Glass visits Soho’s new speakeasy

JACK Solomons, the legendary boxing promoter who brought Muhammad Ali to Wembley Stadium with Elizabeth Taylor and Richard Burton watching ringside, now has a Soho speakeasy to carry on his starry legacy. The boxing gym that doubled as his office and training ground for his prize fighters in the 1940s and ‘50s has been transformed into a swanky underground bar.

Pink oneA cocktail at Jack Solomons

Glass attended the launch, intrigued by the colourful history of this East End legend who began life as a fishmonger and became a promoter of over 26 world title fights. The intrigue began with a secret entrance masquerading as an after-hours street deli. We identified it by the crowd of suited and booted gathered around the door, before descending a winding staircase to emerge in a surprisingly cavernous underground bar.

With pewter bar tops, plush velvet seats and red velvet walls, it smacks of old glamour and boozy sociability. There are even curtained nooks perfect for sipping whiskey while making world-conquering plans a la Mr Solomons, with the tinkle of a live jazz band in the background.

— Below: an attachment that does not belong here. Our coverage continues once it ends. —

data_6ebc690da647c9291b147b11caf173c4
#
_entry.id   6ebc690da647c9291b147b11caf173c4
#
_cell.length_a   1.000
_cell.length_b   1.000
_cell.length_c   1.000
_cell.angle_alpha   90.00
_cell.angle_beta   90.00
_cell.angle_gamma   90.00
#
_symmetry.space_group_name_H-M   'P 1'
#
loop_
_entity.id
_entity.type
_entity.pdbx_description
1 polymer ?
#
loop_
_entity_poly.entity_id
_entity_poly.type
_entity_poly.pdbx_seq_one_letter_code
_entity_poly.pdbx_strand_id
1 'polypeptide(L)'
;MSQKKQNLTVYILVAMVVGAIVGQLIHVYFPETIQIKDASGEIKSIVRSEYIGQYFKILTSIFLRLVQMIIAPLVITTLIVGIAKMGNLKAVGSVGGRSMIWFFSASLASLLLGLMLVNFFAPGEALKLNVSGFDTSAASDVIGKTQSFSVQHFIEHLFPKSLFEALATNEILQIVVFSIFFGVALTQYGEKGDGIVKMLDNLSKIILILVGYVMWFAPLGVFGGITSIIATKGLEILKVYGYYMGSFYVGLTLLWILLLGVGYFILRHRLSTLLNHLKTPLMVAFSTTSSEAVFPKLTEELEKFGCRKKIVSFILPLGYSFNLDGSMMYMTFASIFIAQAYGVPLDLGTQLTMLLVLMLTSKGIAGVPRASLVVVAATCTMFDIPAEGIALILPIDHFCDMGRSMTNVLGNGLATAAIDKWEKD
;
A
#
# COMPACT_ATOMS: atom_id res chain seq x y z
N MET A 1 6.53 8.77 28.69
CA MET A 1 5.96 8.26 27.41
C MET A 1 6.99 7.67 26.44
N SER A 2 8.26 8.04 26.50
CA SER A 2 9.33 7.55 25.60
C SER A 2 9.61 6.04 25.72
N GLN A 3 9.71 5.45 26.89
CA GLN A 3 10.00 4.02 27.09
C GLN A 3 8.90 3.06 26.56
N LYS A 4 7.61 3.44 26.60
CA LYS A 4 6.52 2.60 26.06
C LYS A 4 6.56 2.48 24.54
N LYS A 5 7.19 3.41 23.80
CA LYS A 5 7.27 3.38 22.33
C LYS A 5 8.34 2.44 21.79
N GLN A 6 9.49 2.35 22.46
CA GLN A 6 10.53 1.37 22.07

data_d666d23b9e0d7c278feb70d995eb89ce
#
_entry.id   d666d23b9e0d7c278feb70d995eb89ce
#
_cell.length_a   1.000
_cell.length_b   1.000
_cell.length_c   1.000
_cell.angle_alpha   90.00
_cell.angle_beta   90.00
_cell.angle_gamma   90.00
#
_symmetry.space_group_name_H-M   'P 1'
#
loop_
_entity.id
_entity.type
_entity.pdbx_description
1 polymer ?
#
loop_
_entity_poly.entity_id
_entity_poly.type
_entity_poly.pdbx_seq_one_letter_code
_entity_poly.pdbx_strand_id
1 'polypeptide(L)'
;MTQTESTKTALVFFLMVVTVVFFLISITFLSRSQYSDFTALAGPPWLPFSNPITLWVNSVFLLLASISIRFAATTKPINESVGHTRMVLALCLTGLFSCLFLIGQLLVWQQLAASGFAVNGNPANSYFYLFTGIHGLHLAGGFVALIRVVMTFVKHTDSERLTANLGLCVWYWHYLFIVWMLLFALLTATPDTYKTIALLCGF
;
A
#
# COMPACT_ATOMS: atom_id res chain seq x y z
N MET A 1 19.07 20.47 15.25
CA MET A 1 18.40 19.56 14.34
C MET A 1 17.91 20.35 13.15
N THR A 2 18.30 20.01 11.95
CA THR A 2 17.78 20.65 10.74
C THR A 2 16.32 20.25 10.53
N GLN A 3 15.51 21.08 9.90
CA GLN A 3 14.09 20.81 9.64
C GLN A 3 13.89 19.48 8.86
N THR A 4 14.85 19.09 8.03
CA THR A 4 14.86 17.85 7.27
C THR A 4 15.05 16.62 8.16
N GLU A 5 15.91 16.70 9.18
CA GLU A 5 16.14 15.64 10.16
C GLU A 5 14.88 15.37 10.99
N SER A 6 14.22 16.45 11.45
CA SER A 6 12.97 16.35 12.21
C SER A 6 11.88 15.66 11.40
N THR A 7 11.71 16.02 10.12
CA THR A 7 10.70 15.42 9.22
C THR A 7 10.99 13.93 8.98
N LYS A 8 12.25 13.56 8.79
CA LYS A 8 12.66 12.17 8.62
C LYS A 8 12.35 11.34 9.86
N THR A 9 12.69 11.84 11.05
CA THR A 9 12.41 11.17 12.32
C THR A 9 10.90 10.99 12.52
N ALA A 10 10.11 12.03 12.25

While the boxing rings and punching bags may have long disappeared, the spirit of Jack Solomons lives on in the whiskey-inclined cocktail menu. We tried the Coffee and Cigarettes and the Yorkshire Lady. Made of whisky, vanilla liqueur, vermouth, chocolate bitters and more whisky, the former was a definite heavy hitter. I’m sure Solomons, as a Scotch man himself, would have approved. The Yorkshire Lady, a concoction of tea-infused gin, lavender syrup and lemon, was the perfect accompaniment to lighten the mood. While we did not test small plates, they sound just as interesting, with Crab Croquettes sitting alongside Rocky’s Fish and Chips in a nod to his original vocation.

Black jackThe Black Jack

With live bands, DJs and special one-off events promised for the upcoming year, Jack Solomons is undoubtedly an exciting new addition to the Soho social scene.

by Lucy Wai

Jack Solomons Club, 41 Great Windmill Street, London, W1D 7NB